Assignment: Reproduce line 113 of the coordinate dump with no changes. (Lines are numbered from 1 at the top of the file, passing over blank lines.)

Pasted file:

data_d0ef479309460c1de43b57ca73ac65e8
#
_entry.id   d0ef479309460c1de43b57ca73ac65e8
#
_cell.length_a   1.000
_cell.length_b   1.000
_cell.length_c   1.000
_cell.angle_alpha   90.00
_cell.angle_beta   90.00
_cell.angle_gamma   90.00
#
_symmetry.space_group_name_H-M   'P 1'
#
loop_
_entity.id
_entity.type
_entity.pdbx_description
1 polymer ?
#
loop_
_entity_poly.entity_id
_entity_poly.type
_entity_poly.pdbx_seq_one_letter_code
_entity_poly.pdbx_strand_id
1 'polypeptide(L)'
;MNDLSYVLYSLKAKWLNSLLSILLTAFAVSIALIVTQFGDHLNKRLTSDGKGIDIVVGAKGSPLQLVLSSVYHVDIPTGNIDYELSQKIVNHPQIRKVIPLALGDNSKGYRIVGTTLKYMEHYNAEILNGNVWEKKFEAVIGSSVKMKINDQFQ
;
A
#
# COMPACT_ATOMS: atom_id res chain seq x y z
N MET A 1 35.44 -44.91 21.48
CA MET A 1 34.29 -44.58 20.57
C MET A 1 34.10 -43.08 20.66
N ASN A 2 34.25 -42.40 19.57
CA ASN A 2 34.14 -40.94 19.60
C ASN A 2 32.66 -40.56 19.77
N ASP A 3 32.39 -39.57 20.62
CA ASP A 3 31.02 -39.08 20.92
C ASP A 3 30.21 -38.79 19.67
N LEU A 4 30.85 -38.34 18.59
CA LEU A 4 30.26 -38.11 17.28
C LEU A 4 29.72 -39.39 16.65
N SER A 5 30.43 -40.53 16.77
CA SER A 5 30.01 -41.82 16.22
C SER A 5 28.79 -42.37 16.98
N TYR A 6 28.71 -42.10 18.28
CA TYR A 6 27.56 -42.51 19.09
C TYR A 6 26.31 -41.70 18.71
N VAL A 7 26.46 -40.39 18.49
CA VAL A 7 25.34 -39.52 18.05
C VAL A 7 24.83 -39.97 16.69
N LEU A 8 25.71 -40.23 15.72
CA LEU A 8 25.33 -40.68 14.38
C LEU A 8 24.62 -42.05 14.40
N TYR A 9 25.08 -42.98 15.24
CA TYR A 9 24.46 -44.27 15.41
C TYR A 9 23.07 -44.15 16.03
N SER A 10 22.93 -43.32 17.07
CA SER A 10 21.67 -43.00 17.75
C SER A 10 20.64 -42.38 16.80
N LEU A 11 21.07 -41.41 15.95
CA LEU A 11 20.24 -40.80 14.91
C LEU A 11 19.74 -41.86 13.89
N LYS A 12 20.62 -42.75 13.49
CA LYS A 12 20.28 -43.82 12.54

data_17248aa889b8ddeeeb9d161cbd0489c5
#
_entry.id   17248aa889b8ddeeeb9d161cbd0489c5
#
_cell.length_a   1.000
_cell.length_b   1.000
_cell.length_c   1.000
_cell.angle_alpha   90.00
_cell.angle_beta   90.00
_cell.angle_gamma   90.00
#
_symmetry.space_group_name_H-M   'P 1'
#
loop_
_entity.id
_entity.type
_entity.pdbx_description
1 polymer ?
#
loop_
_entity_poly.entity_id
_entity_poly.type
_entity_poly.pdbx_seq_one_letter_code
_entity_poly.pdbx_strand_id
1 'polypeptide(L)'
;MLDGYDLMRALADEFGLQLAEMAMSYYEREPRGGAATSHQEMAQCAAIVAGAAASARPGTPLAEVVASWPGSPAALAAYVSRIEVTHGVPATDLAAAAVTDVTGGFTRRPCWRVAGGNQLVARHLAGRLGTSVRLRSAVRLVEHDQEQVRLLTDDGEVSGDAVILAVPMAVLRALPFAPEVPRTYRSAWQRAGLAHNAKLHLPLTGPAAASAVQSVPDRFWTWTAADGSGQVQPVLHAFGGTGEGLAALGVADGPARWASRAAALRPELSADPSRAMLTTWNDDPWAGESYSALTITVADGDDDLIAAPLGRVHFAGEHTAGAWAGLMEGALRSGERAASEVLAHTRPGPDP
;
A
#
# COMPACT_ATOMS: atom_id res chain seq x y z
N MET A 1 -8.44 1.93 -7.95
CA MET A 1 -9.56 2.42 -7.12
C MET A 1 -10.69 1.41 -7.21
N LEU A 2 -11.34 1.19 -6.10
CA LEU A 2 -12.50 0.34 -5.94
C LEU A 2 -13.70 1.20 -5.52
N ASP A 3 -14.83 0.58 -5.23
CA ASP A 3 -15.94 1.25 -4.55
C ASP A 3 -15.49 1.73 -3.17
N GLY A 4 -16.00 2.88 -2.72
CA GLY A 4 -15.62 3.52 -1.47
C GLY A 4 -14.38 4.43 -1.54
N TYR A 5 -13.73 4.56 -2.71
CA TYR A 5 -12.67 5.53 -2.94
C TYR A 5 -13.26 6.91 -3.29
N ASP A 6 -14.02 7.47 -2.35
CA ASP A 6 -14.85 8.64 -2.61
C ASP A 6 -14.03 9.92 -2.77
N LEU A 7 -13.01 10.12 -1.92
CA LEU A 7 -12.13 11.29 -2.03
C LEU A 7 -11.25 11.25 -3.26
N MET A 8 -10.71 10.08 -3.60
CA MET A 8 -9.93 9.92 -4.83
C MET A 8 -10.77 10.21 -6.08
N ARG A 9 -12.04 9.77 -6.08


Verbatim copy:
C ASP A 6 -14.03 9.92 -2.77